Solaris telnetd Analysis

kcope has put on a short PDF paper on why the vulnerability in telnetd happens:

3199 } else /* default, no auth. info available, login does it all */ {
3200 (void) execl(LOGIN_PROGRAM, “login”,
3201 “-p”, “-h”, host, “-d”, slavename,
3202 getenv(“USER”), 0);
3203 }

1397 break;
1399 case ‘f’:
1400 /*
1401 * Must be root to bypass authentication
1402 * otherwise we exit() as punishment for trying.
1403 */
1404 if (getuid() != 0 || geteuid() != 0) {
1405 audit_error = ADT_FAIL_VALUE_AUTH_BYPASS;
1407 login_exit(1); /* sigh */
1409 }
1410 /* save fflag user name for future use */
1411 SCPYL(user_name, optarg);
1412 fflag = B_TRUE;

As you can see the “Must be root to bypass authentication” should already rise some worries, but what is funnier that because we are requesting a different user than ‘root’ we actually get ‘root’ access, as login thinks we are already ‘root’, when its called by in.telnetd.

  • Ethical

    …the weakest link…

    The question begs, was this ever peer-reviewed? – wow.

    From an in-house perspective:
    Corrective action, invoke peer review, create training manual for in-house developers. Make the manual a mandatory read and test, as part of the induction process for all those who create code…and part of peformance review for bonuses, appraisal etc….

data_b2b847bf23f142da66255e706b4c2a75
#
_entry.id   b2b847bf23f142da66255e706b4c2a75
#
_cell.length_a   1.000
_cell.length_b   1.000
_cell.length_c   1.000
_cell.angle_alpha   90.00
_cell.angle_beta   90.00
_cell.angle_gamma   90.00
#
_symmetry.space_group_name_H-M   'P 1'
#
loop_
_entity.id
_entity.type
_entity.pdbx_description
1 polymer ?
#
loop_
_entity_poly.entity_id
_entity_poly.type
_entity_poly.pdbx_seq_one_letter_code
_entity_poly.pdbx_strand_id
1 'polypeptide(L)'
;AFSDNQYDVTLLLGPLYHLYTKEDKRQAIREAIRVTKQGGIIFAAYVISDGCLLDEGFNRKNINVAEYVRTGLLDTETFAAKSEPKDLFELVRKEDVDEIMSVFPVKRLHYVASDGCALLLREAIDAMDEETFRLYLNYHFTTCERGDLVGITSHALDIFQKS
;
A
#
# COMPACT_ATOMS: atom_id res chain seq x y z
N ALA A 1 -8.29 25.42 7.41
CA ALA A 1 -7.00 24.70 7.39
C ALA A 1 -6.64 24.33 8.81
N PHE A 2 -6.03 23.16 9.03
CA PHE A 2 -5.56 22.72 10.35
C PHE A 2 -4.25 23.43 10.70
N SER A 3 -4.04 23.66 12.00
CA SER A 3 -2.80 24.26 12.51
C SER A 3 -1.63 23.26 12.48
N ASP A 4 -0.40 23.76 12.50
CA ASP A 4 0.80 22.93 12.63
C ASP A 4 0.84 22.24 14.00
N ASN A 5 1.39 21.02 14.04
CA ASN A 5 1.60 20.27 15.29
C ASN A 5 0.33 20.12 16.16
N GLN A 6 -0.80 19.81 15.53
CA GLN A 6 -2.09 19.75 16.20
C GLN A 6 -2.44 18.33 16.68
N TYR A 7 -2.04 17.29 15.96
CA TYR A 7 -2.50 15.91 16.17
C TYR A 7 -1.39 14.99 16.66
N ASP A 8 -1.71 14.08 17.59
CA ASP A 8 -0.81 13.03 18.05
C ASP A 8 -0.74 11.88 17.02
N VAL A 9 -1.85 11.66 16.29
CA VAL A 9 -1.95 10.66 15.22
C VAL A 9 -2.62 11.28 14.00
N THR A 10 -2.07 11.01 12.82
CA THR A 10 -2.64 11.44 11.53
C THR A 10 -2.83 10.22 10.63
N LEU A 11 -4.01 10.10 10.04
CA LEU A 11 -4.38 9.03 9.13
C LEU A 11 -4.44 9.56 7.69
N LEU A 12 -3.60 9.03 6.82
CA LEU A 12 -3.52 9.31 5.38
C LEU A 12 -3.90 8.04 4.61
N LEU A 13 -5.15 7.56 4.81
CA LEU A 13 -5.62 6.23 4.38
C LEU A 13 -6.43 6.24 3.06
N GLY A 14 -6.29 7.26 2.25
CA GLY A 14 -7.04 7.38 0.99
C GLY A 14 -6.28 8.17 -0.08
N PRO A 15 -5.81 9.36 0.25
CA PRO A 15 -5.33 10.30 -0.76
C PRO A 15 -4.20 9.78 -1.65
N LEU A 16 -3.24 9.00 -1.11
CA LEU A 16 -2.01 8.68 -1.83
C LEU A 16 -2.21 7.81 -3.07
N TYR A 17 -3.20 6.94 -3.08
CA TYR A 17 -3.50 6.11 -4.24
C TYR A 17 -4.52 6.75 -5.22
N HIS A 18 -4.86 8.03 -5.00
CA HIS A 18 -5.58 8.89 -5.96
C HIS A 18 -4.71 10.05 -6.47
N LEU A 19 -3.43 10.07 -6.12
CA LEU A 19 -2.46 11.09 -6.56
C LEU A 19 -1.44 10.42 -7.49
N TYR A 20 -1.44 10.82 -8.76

Isn’t this bread and butter stuff?

    It’s easy to criticise, praise, and provide guidance. Core operting system code.

    Gobsmacked. I am because this is such a simple problem. It’s not a failing to manage keys on an EFS partition, and forgetting that some of that data is in a swap file or on a non-encrypted FAT/NTFS partion. It’s not input validation.

    It should be complete shock, but with streamlined businesses and processes, the cost to change those processes, or the fight for the budget, just isn’t worth the hastle for some managers. Especially.

    This could have been picked up by an automated code review.

    Perhaps a case of security and economics, the few hands, but many eyes.


  • CCC

    The problem is in the ‘login’ program, not telnet, so a local exploit should work as well, even if the telnet service is not available.